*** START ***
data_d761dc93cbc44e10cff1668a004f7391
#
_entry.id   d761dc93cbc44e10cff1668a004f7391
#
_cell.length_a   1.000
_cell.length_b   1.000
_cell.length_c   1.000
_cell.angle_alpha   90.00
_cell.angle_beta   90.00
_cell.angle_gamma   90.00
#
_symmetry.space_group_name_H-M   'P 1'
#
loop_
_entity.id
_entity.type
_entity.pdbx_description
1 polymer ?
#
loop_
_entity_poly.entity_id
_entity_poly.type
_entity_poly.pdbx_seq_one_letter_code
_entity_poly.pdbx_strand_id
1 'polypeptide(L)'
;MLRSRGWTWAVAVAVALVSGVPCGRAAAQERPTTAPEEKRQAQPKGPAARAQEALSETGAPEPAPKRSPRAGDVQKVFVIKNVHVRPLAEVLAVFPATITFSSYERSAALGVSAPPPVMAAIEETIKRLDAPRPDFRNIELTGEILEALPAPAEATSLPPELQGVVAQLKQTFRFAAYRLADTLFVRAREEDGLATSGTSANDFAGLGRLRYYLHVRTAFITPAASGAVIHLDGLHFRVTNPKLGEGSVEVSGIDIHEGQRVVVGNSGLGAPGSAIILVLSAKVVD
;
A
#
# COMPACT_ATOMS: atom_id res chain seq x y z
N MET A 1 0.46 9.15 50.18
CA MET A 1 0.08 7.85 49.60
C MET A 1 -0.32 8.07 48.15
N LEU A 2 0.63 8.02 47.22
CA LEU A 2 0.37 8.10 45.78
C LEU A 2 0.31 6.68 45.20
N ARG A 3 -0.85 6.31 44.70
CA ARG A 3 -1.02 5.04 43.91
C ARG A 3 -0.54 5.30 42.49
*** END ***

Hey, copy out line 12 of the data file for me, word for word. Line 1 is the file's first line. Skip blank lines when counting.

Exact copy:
_symmetry.space_group_name_H-M   'P 1'